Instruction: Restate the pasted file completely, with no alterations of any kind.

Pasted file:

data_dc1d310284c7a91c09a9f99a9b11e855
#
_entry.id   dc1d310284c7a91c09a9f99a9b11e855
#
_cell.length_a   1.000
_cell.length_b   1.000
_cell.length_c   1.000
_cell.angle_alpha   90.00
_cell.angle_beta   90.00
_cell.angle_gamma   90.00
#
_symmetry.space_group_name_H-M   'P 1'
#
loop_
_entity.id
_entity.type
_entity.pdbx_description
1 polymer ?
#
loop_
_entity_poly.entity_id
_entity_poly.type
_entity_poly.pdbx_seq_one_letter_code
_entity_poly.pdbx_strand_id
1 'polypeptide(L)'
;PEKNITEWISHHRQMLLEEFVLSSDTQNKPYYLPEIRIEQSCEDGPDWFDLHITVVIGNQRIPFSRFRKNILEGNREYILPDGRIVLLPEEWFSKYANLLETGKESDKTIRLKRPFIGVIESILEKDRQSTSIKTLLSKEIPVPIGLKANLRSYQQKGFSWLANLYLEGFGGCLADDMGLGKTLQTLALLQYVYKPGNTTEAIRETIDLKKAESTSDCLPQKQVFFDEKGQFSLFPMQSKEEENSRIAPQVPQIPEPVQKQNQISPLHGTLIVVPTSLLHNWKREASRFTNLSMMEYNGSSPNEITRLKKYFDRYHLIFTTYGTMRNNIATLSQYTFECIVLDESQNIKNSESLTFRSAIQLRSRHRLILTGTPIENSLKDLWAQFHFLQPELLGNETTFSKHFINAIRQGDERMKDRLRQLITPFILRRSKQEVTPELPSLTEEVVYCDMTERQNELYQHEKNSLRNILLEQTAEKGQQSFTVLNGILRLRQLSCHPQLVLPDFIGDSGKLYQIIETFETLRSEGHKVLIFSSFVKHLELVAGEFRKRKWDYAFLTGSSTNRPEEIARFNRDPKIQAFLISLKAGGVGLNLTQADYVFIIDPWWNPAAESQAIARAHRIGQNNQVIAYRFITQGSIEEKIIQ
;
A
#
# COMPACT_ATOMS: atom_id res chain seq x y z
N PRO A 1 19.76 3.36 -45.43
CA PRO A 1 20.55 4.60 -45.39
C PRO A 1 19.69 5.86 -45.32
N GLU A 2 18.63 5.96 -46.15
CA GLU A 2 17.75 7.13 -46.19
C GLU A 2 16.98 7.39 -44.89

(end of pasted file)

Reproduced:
data_dc1d310284c7a91c09a9f99a9b11e855
#
_entry.id   dc1d310284c7a91c09a9f99a9b11e855
#
_cell.length_a   1.000
_cell.length_b   1.000
_cell.length_c   1.000
_cell.angle_alpha   90.00
_cell.angle_beta   90.00
_cell.angle_gamma   90.00
#
_symmetry.space_group_name_H-M   'P 1'
#
loop_
_entity.id
_entity.type
_entity.pdbx_description
1 polymer ?
#
loop_
_entity_poly.entity_id
_entity_poly.type
_entity_poly.pdbx_seq_one_letter_code
_entity_poly.pdbx_strand_id
1 'polypeptide(L)'
;PEKNITEWISHHRQMLLEEFVLSSDTQNKPYYLPEIRIEQSCEDGPDWFDLHITVVIGNQRIPFSRFRKNILEGNREYILPDGRIVLLPEEWFSKYANLLETGKESDKTIRLKRPFIGVIESILEKDRQSTSIKTLLSKEIPVPIGLKANLRSYQQKGFSWLANLYLEGFGGCLADDMGLGKTLQTLALLQYVYKPGNTTEAIRETIDLKKAESTSDCLPQKQVFFDEKGQFSLFPMQSKEEENSRIAPQVPQIPEPVQKQNQISPLHGTLIVVPTSLLHNWKREASRFTNLSMMEYNGSSPNEITRLKKYFDRYHLIFTTYGTMRNNIATLSQYTFECIVLDESQNIKNSESLTFRSAIQLRSRHRLILTGTPIENSLKDLWAQFHFLQPELLGNETTFSKHFINAIRQGDERMKDRLRQLITPFILRRSKQEVTPELPSLTEEVVYCDMTERQNELYQHEKNSLRNILLEQTAEKGQQSFTVLNGILRLRQLSCHPQLVLPDFIGDSGKLYQIIETFETLRSEGHKVLIFSSFVKHLELVAGEFRKRKWDYAFLTGSSTNRPEEIARFNRDPKIQAFLISLKAGGVGLNLTQADYVFIIDPWWNPAAESQAIARAHRIGQNNQVIAYRFITQGSIEEKIIQ
;
A
#
# COMPACT_ATOMS: atom_id res chain seq x y z
N PRO A 1 19.76 3.36 -45.43
CA PRO A 1 20.55 4.60 -45.39
C PRO A 1 19.69 5.86 -45.32
N GLU A 2 18.63 5.96 -46.15
CA GLU A 2 17.75 7.13 -46.19
C GLU A 2 16.98 7.39 -44.89